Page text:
Councillors back University of Glasgow learning hub proposals

February 16 2017, 3.39pmUpdated: February 17 2017, 9.15am
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A £1 billion plan to turn a former hospital site into a university learning hub has been given the green light.

The University of Glasgow announced last year it plans to transform the 14-acre site of the old Western Infirmary to extend its Gilmorehill campus in what is described as one of the largest education developments in Scotland.

The first stage of work will see £430 million spent over five years on the creation of a research and innovation hub, and new buildings for arts, health, business and chemistry departments.

The proposals, which have now been approved in principle by Glasgow City Council, would also see new public routes and a central square linking to Byres Road, and commercial opportunities in the form of restaurants, bars and a hotel.

The second phase of the plans would see work start in 2023 on a new engineering centre, an “innovation quarter” to engage with local industry and a building for research into chronic diseases.

An estimated 2,500 jobs would be created during the construction period and the planned £1 billion spending is equivalent to twice the budget for Glasgow’s Commonwealth Games.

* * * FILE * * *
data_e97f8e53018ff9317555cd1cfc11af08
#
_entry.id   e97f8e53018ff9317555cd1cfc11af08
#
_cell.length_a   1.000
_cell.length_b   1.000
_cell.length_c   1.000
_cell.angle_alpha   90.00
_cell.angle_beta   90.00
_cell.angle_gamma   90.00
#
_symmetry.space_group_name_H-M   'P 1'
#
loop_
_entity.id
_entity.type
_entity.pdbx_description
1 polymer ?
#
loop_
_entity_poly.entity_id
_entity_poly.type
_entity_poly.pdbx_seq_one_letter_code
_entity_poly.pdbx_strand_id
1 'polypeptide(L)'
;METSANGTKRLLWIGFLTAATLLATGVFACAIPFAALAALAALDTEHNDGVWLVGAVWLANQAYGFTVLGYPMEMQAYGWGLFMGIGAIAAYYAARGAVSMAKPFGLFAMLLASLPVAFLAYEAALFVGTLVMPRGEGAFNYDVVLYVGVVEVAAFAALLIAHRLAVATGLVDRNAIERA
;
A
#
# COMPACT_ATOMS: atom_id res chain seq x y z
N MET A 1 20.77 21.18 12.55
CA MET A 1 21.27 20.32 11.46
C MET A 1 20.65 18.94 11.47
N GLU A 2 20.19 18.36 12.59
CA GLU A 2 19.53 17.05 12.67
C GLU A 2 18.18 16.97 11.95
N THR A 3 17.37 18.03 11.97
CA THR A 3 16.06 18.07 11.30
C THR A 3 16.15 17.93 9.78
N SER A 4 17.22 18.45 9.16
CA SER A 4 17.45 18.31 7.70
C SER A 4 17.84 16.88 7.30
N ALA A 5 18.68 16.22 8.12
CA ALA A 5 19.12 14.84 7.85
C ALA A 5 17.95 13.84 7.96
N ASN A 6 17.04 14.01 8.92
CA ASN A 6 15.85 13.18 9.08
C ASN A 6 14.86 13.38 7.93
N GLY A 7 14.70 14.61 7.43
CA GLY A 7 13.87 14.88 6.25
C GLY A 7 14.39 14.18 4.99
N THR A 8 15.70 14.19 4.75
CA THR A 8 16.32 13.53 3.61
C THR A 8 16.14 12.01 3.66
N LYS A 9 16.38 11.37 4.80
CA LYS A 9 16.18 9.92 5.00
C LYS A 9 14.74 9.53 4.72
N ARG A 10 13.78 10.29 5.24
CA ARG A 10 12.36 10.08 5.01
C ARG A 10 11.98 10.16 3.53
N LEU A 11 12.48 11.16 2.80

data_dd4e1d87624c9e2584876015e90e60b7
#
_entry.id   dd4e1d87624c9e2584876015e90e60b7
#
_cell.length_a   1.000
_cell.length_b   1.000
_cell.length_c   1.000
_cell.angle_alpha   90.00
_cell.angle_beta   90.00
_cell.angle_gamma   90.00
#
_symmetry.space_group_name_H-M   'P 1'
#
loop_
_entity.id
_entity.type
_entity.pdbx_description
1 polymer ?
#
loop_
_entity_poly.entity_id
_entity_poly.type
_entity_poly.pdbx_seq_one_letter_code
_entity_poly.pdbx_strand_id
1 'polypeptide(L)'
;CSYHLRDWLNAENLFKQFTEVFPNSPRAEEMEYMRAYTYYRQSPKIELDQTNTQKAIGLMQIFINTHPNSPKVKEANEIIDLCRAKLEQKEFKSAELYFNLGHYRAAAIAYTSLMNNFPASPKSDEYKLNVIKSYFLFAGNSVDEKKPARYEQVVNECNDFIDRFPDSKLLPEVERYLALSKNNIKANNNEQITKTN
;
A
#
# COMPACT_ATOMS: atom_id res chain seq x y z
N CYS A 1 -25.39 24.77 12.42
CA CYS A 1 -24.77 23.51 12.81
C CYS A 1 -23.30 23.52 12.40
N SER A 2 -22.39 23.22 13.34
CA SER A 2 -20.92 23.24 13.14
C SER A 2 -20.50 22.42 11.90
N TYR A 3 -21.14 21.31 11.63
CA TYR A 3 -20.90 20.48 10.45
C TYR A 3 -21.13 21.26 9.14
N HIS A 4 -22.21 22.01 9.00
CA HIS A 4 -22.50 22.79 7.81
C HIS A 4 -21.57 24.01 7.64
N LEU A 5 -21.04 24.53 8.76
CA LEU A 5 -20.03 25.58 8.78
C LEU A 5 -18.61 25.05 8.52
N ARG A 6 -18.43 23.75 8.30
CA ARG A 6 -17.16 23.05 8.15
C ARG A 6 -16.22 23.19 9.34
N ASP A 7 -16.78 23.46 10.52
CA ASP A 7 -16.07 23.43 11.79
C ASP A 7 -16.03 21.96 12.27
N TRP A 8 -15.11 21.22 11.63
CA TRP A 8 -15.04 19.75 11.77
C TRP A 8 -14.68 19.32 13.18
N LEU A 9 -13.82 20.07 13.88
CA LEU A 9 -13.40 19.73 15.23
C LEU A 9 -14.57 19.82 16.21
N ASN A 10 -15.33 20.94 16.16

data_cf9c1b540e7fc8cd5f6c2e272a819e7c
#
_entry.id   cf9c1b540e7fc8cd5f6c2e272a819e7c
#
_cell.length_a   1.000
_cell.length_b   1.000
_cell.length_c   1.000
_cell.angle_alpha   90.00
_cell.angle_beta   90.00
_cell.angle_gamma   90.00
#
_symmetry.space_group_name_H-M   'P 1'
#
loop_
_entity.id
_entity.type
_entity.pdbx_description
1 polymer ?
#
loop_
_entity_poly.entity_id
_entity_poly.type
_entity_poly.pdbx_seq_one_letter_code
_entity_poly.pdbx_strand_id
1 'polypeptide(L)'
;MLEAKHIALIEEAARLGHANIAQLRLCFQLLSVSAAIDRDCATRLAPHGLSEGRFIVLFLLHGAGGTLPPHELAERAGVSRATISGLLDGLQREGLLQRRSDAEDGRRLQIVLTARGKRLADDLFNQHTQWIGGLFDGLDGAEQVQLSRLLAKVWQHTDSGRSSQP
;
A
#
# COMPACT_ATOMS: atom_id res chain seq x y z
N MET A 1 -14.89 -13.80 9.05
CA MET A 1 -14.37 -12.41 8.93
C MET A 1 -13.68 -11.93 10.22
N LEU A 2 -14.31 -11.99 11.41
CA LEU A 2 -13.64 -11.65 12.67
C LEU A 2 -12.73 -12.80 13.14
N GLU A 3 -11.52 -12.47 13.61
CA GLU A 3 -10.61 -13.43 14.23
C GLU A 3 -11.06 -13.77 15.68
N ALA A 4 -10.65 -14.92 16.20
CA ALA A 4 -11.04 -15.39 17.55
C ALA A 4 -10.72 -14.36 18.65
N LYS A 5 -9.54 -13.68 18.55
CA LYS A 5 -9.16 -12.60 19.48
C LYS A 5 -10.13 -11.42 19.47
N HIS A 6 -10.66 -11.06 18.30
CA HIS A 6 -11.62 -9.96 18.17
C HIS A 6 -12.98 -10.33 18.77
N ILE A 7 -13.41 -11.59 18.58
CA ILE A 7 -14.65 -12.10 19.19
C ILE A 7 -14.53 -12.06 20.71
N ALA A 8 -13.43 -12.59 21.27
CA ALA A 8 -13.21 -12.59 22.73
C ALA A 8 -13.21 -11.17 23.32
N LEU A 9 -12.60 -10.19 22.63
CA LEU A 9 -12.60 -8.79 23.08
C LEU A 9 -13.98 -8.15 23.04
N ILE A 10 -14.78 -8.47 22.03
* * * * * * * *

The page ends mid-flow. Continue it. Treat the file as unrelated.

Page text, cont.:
University principal professor Anton Muscatelli said: “We are delighted that Glasgow City Council has endorsed our ambitious plan, which we believe will be a major economic driver for the city and for Scotland as well as underpin this university’s world-leading position.

“The decision to approve the masterplan is pivotal to allowing us to start this development.

“An initial financial envelope of around £430 million will be spent over the next five years on the first phase of the project.

“It is part of a wider £1 billion investment which includes significant spend on refurbishing and improving the existing estate.

“This will be one of the biggest educational infrastructure projects in Scotland’s history and is certainly the biggest development undertaken by this university since it moved to Gilmorehill 150 years ago.

“We are very aware that whilst we undertake this scale of construction that we must minimise disruption to both the university community and the west end, and the university will work closely with community groups to ensure we respect those living and working in the area.”

The university moved from High Street to the Gilmorehill site in 1870 as part of plans to have a learning hub and hospital side by side, so the hospital could be used for clinical teaching and research.

A clause was signed stating that if the hospital, which opened in 1874, ever ceased to be a hospital, then the university could buy back the site.



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